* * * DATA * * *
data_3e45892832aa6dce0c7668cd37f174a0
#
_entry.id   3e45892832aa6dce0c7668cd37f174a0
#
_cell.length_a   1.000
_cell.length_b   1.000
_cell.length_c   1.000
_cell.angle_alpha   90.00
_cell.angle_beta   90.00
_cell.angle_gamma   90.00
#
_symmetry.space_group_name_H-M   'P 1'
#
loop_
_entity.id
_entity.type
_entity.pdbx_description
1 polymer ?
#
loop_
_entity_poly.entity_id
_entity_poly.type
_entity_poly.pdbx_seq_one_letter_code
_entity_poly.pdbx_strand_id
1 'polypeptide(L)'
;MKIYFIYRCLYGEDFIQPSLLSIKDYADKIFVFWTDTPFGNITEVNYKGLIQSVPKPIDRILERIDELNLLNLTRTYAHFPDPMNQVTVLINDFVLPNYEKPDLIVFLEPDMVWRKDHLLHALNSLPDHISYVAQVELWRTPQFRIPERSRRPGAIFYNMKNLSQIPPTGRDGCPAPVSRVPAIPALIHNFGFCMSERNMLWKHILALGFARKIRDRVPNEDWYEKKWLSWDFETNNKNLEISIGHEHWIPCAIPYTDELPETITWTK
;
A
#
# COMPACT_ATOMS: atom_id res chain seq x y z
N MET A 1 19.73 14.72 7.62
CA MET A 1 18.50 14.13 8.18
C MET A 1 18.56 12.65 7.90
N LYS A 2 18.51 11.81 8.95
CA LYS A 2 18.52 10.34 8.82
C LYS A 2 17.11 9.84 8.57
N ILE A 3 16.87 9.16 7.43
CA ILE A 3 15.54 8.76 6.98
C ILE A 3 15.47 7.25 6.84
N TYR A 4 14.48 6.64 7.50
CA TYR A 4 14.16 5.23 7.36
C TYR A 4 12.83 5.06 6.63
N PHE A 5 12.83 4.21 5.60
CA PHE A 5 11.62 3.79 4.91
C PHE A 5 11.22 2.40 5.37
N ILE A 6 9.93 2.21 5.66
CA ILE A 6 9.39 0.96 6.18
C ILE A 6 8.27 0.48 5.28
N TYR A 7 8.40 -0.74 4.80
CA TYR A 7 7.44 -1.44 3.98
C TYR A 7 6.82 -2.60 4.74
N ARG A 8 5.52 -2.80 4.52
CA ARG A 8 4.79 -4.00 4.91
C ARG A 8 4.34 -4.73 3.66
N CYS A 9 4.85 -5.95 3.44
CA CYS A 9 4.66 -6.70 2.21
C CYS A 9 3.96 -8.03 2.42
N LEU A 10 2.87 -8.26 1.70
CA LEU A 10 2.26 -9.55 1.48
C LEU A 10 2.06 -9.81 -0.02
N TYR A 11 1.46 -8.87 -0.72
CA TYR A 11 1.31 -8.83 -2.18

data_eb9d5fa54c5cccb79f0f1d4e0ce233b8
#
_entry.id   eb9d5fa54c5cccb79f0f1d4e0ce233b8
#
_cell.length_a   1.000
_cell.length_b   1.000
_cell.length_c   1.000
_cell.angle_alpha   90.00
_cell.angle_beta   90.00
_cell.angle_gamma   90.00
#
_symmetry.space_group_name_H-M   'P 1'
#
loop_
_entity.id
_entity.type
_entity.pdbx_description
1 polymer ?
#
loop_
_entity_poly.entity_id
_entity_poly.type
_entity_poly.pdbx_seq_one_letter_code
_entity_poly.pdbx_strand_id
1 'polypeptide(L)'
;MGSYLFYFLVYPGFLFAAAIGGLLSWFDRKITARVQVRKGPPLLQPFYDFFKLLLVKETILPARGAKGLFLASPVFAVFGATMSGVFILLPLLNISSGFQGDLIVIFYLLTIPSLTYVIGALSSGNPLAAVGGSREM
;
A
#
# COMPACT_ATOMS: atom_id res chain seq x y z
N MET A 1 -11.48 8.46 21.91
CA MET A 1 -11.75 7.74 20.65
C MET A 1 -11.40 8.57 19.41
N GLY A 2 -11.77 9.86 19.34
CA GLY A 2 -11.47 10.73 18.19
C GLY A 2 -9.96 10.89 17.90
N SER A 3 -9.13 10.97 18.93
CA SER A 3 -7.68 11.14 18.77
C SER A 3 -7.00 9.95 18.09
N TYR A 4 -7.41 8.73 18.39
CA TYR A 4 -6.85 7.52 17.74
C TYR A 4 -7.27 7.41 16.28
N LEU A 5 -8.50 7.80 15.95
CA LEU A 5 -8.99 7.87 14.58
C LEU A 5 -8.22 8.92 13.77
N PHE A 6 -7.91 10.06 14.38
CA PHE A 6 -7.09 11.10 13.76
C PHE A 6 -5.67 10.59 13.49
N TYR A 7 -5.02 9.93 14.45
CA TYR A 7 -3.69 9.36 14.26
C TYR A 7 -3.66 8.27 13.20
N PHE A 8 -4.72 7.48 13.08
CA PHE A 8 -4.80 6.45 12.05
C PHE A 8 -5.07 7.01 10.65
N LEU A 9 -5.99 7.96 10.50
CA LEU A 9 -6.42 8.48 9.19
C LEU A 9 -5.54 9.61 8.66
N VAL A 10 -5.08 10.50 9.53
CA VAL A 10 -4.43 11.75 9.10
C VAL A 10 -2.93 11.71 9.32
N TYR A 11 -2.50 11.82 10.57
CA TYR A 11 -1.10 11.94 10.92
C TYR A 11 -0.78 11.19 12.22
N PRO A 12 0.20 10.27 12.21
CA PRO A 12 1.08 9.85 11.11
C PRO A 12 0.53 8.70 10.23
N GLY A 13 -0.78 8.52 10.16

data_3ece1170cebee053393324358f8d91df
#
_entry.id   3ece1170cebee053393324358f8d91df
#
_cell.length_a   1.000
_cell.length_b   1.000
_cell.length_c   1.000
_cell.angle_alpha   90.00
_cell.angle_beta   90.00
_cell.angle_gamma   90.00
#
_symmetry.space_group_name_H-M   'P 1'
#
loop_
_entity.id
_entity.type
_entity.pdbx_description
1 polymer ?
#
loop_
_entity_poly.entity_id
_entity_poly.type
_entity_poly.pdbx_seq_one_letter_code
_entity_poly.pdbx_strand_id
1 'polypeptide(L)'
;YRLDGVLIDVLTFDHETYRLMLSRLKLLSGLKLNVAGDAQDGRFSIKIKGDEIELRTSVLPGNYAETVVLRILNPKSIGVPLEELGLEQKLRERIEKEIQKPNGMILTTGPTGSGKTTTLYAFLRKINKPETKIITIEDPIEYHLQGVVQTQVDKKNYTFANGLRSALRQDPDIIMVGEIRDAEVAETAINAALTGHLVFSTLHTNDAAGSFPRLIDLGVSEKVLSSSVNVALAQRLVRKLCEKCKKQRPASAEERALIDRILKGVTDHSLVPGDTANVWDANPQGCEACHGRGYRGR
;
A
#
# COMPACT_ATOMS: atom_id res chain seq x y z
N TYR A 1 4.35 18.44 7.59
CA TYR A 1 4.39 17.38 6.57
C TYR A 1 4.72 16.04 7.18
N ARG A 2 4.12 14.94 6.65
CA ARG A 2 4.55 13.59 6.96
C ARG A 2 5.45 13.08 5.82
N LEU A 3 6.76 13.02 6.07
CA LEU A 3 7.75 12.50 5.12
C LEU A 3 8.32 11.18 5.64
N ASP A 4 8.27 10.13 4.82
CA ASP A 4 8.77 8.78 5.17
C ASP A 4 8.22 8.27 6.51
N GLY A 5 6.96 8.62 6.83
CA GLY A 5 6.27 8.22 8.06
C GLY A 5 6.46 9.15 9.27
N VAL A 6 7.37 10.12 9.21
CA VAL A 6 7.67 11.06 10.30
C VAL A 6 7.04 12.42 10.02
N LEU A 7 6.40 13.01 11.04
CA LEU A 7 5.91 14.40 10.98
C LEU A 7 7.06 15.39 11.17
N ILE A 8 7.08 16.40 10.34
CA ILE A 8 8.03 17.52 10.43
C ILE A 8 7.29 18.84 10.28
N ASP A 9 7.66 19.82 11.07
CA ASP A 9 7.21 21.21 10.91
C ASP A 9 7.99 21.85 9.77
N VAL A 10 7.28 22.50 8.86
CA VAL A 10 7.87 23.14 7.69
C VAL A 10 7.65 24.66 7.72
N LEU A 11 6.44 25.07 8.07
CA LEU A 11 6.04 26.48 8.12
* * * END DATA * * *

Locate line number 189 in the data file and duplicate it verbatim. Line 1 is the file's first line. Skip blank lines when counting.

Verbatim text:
C VAL A 10 7.65 24.66 7.72